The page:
Hello and welcome, to the first Hedgefield Quarterly Review.
As the name implies, this will be a place for me to take stock of what I’ve accomplished in the past three months, and share it with you. It’s a nice middle road between a handful of tweets, and a yearly review, which I tried to do last year but resulted in an OVERWHELMING Google Doc that I haven’t dared look at since. The plan is to write these as a bookend to the close of each financial quarter, a good a time as any to look back and see whether I made any duckets (or not).
Work for hire
2020 started off strong. I was deep into production on an ambitious animation for Contronics. The last real animation I did, outside of character animation for games, was in 2010, during my internship. Now that I think about it, it was also a story about food that started on a farm and ended in a supermarket…
Gifsoy (2010) in classic 4:3 SD
Lettie lettuce (2020) in glorious 16:9 4K
Then, I had a team of three people. Now, I did it all by myself. I would have loved to have more people working on this, animation can be such a tedious chore sometimes, but it was empowering to see what I could do by myself.
It was the culmination of a weird time period where I suddenly found myself doing a lot of animation work. I guess it started when I decided to finally start a music animation project after thinking about it for years. The first one I published set in motion a string of animation work, proving once again that what you decide to put your energy into will be what you attract more of. Whether that’s a trend that will keep going will remain to be seen.
For now, I seem to be heading in a different direction again. I’m working on an infographic for a local government agency, made some GIFs for Instagram, someone commissioned me to draw their DnD character, and I’m gearing up to help out a longtime friend with their app idea. I also received my copy of the book I illustrated for at the end of 2019.
2020 is the year I went looking for a community. I joined a crew of devs that come together on thursday evening to work on their own projects and it’s been great. I’ve really missed having people with a similar frame of reference to geek out about games with.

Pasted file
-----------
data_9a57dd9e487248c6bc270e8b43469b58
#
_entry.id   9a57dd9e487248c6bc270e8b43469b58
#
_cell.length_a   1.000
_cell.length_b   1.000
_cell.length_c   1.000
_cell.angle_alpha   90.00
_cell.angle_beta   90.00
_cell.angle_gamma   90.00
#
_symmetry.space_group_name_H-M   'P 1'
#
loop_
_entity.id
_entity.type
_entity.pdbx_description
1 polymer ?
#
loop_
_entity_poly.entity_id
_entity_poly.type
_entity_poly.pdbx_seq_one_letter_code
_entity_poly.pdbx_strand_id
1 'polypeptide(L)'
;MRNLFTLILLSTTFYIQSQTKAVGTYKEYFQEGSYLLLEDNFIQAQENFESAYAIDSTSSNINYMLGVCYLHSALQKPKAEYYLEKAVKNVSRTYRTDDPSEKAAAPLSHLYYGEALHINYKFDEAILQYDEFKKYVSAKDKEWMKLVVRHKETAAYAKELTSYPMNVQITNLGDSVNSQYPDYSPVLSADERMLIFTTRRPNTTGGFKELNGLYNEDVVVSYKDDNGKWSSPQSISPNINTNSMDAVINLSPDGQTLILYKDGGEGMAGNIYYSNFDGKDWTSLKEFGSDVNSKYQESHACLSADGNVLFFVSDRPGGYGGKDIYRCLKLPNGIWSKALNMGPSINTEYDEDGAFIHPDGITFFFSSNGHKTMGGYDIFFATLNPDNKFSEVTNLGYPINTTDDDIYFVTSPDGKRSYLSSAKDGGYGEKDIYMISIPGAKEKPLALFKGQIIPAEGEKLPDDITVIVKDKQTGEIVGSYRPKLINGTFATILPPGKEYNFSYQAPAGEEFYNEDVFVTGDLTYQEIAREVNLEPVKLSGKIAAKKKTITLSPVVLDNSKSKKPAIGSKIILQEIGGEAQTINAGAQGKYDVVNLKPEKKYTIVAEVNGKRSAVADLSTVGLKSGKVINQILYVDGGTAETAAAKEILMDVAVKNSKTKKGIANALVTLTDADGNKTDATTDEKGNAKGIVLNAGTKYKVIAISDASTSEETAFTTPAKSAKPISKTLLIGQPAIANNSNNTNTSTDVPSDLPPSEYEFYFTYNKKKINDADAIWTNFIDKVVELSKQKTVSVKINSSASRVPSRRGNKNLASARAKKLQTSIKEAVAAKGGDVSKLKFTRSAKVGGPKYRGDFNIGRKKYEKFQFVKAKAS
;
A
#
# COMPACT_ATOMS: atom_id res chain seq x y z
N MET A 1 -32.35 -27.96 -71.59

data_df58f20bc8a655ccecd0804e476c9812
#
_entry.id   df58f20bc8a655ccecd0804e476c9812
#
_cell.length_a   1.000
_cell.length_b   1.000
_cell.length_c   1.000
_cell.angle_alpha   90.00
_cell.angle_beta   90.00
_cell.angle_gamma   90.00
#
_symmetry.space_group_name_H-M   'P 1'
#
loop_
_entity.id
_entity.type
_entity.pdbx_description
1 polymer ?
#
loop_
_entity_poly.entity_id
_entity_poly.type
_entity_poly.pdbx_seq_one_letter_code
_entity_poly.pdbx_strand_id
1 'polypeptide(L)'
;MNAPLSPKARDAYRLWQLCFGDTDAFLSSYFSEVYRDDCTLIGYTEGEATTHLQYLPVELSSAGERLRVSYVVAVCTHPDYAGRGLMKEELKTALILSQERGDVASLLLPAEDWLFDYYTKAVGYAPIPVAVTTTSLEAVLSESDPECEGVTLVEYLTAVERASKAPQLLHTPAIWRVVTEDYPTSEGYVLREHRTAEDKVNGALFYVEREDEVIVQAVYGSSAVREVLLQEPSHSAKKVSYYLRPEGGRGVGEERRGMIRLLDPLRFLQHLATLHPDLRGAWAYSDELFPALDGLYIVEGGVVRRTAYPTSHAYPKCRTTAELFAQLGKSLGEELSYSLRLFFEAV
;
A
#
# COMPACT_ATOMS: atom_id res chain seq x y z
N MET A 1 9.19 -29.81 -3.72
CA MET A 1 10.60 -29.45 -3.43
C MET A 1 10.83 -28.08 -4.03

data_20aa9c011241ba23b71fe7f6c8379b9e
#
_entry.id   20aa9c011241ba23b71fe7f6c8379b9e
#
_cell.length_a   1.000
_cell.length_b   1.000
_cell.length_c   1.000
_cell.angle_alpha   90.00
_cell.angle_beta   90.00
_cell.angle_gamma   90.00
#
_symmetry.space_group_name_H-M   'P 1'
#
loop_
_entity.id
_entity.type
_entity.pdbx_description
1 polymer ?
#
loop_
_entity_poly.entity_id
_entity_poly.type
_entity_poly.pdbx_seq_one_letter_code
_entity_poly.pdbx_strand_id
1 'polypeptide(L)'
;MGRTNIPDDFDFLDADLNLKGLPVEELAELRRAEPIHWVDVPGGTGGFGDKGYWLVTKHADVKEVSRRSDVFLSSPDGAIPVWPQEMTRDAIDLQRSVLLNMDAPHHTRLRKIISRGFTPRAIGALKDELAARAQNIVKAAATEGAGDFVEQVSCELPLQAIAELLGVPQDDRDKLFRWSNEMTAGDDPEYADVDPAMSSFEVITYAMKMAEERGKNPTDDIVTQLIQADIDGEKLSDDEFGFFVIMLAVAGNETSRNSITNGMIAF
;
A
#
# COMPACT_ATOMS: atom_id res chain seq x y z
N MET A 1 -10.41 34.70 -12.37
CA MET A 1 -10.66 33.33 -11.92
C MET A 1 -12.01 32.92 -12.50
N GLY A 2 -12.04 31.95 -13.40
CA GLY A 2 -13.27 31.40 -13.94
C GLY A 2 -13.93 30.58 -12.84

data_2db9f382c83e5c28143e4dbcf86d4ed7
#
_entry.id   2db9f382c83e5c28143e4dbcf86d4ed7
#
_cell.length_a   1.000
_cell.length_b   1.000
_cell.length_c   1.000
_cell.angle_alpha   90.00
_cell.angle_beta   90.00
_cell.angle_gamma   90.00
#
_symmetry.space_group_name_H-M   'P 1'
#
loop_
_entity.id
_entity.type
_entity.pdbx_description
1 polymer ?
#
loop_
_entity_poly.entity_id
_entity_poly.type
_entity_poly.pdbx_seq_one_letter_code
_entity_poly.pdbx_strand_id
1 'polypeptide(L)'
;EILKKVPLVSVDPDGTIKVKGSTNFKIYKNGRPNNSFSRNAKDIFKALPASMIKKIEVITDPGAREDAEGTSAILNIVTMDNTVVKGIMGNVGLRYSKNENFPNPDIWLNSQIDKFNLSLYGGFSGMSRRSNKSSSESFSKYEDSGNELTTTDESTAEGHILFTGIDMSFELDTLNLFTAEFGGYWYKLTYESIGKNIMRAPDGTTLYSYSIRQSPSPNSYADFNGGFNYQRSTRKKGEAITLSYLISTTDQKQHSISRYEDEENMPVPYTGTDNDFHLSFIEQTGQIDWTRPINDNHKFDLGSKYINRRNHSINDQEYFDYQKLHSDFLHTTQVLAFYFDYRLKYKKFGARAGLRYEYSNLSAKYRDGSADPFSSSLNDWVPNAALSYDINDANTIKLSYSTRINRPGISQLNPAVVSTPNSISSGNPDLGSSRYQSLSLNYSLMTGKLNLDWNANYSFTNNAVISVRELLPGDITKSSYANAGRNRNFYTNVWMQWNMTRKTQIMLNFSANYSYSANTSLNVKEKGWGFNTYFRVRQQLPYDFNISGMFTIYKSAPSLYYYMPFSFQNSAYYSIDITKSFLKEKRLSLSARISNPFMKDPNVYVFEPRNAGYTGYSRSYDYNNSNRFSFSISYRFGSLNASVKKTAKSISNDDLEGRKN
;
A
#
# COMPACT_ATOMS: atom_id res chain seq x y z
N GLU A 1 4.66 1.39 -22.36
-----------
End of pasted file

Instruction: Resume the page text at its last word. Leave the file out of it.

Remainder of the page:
In terms of projects, I’ve been toying around with a few ideas:
I’ve been working on a prototype for a third-person exploration game. This would be the spiritual successor to my gamejam game of last year Minimal Raider.
And for the final Idle Thumbs Wizard Jam, I came up with a concept for a good old classic adventure game, but didn’t have time to build anything, so I made do with a teaser intro video.
But also, I’m keen on finishing a few stale projects in my backlog. They still have potential, but they’ve stalled somewhere along the way in favor of pursuing new ideas, you know how it goes. I’d love to knock these out and clear the runway for new things.
The first is Last Voyage Of The Orlova. It follows an old lighthouse keeper as he explores a derelict ghostship about to wash ashore.
The other is Coyote, a western. This was the first game I shipped, back in 2011, which I remade in Unity a year or two ago for a gamejam.
Because of time pressure it was a straight-up remake, I couldn’t get to the new ideas I had for it. And while it is a fairly complete little game, I can’t part with those ideas, they would make the game a lot better. So I’m taking the time this quarantine to forge ahead with this project. I think I can knock it out with this time I’ve been given. That means one less unfinished game in the back of my mind.
Of course, I cannot leave the COVID-19 quarantine unmentioned. I feel weirdly at ease in it; I suppose it wouldn’t be much different from what I would do if I didn’t have to go to work anymore. I do miss seeing other people, and my heart goes out to all who are put in a terrible position by this situation, but as long as I am able of body and mind, I will treat the situation as an opportunity to further my personal projects and put some joy back into the world.
This has also been a great time for maintenance. I’ve cleaned up my Dropbox, updated all my active gamedev repos and moved them to Github, cleaned out my Pocket/Youtube/Netflix/podcast queues, got a new business bank account, wrote a license agreement/work-for-hire contract template, and set up my new home office – oh yeah, somewhere in here we also moved into the house we bought.
And, as if I didn’t have enough to do, I’ve made a start on reworking my comic Off-Stage for Instagram/Webtoons. The standard A4 page layout has served me just fine, but it doesn’t really work in this increasingly mobile-first world anymore. And there have been times where I felt restricted in how much I could stuff into one of those pages, some scenes need more space to breathe, so I’m excited to see what new freedoms this more flexible layout will give me. For now, it’s mostly a pain in my ass because not everything can be reworked very easily ha.
So, that’s a lot to take in. It felt good to write, but did it feel good to read? Got any preferences for projects I should spend my time on? Nice lifehacks? Cool games or shows I should check out? Other tips, tricks, thoughts? Leave a comment and let me know!